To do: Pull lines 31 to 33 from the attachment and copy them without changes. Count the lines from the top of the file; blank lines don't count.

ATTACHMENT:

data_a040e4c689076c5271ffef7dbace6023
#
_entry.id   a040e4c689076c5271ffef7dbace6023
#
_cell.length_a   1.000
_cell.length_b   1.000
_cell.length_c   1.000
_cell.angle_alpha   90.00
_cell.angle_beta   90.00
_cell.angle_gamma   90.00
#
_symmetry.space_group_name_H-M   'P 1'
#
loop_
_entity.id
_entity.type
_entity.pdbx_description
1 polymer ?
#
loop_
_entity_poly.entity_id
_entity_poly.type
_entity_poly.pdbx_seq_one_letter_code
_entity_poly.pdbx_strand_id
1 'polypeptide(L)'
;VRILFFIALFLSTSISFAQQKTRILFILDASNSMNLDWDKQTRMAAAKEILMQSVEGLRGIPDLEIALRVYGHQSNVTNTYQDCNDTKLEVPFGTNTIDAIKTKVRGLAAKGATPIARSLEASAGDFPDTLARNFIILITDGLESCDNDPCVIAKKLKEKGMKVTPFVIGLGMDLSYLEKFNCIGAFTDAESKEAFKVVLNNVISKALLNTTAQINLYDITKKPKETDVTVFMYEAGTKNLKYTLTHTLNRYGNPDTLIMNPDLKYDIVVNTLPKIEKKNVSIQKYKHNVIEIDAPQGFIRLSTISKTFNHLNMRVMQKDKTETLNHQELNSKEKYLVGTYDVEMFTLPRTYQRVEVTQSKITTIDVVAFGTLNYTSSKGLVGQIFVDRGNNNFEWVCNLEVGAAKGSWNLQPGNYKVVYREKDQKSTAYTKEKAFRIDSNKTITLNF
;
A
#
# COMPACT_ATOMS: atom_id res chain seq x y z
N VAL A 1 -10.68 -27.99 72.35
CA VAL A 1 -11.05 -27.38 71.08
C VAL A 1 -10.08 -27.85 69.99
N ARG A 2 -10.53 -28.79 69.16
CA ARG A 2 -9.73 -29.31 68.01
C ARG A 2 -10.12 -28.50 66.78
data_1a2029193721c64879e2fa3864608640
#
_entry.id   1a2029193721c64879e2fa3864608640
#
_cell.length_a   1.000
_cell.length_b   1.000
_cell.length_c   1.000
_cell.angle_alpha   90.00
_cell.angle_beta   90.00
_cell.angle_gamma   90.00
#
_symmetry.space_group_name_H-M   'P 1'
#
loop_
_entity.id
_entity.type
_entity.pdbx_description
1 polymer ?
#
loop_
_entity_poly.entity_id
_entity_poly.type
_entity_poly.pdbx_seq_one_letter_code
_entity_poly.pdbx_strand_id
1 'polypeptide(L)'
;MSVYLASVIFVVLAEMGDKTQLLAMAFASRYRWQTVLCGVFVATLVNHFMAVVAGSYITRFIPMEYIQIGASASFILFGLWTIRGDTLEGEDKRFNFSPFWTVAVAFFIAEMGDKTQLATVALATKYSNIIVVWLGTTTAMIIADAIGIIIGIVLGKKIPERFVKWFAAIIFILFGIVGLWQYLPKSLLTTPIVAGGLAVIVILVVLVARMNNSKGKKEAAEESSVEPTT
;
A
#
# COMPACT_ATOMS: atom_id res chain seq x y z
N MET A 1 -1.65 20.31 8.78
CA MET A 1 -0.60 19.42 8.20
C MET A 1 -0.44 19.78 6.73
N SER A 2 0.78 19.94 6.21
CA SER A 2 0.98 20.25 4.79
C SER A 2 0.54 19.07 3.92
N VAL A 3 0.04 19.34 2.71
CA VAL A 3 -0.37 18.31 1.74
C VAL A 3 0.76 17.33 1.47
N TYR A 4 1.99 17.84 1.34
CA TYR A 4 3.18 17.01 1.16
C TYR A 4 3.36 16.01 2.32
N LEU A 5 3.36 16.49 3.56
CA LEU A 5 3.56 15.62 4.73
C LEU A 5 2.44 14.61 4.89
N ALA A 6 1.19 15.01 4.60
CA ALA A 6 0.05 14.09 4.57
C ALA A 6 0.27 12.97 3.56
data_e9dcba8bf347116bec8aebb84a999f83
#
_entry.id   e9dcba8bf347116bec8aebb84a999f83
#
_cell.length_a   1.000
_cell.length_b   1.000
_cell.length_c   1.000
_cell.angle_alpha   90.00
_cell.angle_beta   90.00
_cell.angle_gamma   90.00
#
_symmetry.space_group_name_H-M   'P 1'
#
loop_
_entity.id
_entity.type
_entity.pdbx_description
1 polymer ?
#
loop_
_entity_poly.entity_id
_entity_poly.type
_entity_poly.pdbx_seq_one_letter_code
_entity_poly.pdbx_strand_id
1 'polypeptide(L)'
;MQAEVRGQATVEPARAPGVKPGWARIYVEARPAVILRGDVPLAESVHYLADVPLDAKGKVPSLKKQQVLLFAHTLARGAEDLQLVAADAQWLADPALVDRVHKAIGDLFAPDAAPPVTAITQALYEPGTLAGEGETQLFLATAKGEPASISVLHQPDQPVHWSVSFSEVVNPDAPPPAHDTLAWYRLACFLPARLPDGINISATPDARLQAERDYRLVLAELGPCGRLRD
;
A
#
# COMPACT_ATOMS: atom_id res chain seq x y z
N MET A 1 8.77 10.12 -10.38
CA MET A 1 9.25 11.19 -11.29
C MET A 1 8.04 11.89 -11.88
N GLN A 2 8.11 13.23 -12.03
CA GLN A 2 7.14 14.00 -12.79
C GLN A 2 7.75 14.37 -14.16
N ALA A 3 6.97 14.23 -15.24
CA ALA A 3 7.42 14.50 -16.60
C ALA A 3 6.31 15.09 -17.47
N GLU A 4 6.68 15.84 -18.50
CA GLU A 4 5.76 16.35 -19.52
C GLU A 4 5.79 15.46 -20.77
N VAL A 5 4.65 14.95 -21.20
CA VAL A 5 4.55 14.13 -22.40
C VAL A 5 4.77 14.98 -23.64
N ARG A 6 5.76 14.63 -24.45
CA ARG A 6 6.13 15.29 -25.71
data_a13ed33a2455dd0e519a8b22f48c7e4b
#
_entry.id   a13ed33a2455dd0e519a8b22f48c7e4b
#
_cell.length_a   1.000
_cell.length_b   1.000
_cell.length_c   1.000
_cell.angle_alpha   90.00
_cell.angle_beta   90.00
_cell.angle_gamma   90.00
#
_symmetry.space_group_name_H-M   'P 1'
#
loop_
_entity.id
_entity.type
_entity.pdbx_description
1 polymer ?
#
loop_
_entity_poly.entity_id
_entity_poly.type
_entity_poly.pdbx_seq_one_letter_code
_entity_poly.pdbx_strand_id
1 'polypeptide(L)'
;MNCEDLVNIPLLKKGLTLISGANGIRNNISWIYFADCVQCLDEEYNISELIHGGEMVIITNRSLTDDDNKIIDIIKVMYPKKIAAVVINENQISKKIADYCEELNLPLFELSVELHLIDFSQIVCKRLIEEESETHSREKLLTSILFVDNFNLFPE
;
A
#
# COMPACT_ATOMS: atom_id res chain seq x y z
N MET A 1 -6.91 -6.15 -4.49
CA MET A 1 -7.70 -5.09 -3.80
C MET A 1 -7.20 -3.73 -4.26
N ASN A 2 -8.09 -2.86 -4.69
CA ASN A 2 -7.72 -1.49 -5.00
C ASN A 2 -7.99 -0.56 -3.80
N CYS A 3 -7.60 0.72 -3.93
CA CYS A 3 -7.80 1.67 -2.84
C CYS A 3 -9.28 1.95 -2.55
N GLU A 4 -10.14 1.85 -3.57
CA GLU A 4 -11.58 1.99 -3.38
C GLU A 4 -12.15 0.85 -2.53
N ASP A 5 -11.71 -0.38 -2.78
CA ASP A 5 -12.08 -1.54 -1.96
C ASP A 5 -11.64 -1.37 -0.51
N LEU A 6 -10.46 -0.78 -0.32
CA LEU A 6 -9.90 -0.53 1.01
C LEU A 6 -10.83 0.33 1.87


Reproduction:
N VAL A 1 -10.68 -27.99 72.35
CA VAL A 1 -11.05 -27.38 71.08
C VAL A 1 -10.08 -27.85 69.99